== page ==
Climate watchers detect slump in Arctic sea ice extent, above normal temperatures

Arctic sea ice extent reached new Nov. 1 low

By NUNATSIAQ NEWS

In this graphic by Zach Labe, using satellite data, you can see how the Arctic sea ice extent in 2016 compares to that of the 2000s, 1990s and 1980s.


In this graphic by Zach Labe, using satellite data, you can see how the Arctic sea ice extent in 2016 compares to that of the 2000s, 1990s and 1980s.

This map from the Climate Change Institute at the University of Maine shows November's temperature anomaly over the Arctic Ocean, with the deep red colour indicating a 10 C increase over the normal range.


This map from the Climate Change Institute at the University of Maine shows November’s temperature anomaly over the Arctic Ocean, with the deep red colour indicating a 10 C increase over the normal range.

In coastal Nunavut communities, the sea has largely frozen over.

But the Arctic sea ice cover, in other places like Barrow, Alaska, where the water remains open, is looking abnormally small and weak this month—so much so that it’s raised concern among weather watchers around the world.

“Remarkable…Sea ice extent has set 142 new daily record lows.”

That’s according to a Nov. 1 Twitter posting from Zack Labe, a graduate science student at the University of California-Irvine and a tracker of Arctic ice conditions, who describes himself on Twitter as a “brazen weather freak.”

Labe notes that for the first time in the Japan Aerospace Exploration Agency, or JAXA, satellite record, which goes back to the 1970s, the Arctic sea ice extent hadn’t reached seven million square kilometres by November.

The lacklustre Arctic ice formation comes after Arctic summer sea ice shrank to its second-lowest in the 37-year satellite record.

NASA scientist Walt Meier, a sea ice researcher, attributes the poor condition of sea ice cover now to the lack of older, multi-year ice.

“This older ice is becoming weaker because there’s less of it and the remaining old ice is more broken up and thinner, so that bulwark is not as good as it used to be,” he said in a NASA report on Arctic sea ice.

Below you can see a NASA animation of the weekly sea ice age between 1984 and 2016.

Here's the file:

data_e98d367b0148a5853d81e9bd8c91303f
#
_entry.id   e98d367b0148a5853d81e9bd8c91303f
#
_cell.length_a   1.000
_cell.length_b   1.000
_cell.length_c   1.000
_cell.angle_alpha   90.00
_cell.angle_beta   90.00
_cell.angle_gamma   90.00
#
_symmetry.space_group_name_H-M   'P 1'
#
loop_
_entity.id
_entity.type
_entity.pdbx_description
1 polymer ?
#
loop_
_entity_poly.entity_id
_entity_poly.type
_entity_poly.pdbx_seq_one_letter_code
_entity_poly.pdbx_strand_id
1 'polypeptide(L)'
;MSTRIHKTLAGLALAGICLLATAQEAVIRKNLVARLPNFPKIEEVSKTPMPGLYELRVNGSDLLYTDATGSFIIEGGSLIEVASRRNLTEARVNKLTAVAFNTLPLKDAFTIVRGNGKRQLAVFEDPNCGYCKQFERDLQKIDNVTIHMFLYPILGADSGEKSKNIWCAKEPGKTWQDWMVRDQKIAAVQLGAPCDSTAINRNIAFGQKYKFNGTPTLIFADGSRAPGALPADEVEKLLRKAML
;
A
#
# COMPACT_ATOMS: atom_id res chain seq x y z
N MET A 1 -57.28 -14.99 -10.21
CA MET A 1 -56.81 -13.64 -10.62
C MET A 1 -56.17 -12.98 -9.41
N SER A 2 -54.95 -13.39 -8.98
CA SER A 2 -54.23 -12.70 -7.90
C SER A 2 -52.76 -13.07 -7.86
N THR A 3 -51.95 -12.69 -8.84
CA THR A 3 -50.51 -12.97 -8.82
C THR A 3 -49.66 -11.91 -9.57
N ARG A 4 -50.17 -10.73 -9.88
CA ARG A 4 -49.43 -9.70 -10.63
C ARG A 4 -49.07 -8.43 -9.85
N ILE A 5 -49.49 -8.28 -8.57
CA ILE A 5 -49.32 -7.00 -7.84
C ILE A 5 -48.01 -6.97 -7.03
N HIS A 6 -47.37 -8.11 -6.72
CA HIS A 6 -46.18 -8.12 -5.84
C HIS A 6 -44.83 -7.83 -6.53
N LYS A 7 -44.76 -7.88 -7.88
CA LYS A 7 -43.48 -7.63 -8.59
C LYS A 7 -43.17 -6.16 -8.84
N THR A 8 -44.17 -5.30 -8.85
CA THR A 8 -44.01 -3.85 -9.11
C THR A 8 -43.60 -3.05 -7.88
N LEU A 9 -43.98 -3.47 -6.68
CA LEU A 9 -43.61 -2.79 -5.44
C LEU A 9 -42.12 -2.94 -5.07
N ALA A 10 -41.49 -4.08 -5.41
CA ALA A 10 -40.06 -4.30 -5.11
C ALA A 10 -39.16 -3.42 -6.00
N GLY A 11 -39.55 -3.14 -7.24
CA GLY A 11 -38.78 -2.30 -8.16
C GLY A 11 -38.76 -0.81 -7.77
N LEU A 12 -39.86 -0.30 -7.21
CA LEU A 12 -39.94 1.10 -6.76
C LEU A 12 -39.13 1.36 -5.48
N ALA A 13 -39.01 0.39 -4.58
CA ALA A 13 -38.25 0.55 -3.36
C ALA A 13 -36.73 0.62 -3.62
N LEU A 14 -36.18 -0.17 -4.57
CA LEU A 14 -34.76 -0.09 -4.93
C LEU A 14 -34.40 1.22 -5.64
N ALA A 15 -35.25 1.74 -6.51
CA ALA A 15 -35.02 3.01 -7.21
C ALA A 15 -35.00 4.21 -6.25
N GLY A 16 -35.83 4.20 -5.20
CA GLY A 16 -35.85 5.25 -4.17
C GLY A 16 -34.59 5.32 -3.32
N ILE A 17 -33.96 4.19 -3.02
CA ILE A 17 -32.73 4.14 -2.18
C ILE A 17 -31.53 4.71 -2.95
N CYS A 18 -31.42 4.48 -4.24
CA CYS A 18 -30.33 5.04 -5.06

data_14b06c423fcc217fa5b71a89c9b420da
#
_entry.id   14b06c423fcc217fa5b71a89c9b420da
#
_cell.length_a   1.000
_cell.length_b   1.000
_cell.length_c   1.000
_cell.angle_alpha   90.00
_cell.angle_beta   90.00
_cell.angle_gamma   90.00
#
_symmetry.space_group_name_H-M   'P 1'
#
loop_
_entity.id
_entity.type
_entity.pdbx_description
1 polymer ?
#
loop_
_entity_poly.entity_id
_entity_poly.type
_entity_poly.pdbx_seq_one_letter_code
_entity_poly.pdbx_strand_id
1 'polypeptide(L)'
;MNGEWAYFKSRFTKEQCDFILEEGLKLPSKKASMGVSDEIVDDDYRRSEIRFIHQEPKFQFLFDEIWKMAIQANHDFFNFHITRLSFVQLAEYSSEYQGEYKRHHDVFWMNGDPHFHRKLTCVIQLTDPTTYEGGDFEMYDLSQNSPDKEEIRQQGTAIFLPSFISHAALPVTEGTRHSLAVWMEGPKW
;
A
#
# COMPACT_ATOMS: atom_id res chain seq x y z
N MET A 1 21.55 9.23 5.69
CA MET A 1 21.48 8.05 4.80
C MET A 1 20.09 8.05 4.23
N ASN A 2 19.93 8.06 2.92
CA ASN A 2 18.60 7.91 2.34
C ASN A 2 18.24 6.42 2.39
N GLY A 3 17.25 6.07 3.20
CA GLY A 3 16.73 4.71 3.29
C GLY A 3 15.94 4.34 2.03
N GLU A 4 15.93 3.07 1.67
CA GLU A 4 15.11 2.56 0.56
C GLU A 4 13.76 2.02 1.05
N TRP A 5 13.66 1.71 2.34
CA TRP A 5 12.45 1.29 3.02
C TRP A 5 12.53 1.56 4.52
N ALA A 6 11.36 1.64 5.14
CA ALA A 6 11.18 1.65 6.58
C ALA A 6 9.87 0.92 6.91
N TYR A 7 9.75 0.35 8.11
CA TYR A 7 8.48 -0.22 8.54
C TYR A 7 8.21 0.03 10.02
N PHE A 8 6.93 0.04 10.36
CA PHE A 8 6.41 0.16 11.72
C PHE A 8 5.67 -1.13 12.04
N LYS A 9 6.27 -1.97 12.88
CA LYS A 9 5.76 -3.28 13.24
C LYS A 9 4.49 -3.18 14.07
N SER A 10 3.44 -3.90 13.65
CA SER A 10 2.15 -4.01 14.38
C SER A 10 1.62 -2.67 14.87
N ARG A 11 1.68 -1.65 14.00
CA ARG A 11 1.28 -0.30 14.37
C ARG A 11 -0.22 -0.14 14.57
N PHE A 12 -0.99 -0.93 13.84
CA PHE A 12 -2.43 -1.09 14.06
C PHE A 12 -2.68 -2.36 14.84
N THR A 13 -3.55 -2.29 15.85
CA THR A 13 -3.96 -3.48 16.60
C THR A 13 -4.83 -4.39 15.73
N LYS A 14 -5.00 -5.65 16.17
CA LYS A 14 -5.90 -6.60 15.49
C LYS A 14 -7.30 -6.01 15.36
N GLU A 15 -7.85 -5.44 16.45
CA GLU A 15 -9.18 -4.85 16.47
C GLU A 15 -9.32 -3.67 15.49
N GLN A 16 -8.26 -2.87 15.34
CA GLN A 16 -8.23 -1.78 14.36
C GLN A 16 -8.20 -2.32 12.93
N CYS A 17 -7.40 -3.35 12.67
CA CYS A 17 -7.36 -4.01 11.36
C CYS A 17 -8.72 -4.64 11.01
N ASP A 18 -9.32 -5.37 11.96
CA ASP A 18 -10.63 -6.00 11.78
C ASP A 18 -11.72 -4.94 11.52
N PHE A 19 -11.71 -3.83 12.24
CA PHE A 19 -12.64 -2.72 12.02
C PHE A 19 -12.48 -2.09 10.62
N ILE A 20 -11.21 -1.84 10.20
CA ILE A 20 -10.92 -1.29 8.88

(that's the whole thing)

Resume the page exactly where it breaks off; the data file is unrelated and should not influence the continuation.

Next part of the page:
The NASA animation below shows ice growing in the Arctic winter and melting in the summer. It also shows the changes from year to year, showing the age of the sea ice in different colours, with younger sea ice, or first-year ice, in a dark blue, while older ice is shown as white.

The sea ice shrinkage has also accompanied by heat in some parts of the Arctic.

Overall, in October average surface air temperatures over parts of the Arctic Ocean remained 10 C higher—with huge warmth centred over the North Pole.

Barrow saw its warmest October ever, with a record-breaking temperature of five C on Oct. 30, the highest temperature ever recorded there so late in the season.

As well, the presence of climate-warming carbon dioxide, reached a new high in the Earth’s atmosphere.

Atmospheric CO2 at the tracking station in Mauna Loa, Hawaii averaged over 401.5 parts per million in October, more than 3 ppm higher than a year ago.

The monthly global average concentration of this greenhouse gas first surpassed 400 ppm in March 2015.

Scientists estimate that the last time that carbon dioxide levels remained as high as 400 ppm was probably between 3.2 million and five million years ago.

Then, the Arctic was as much as 14 C to 22 C warmer than today, trees such as larch, birch, alder and cedar covered the land, and giant beavers and eight-foot-tall camels roamed the High Arctic.

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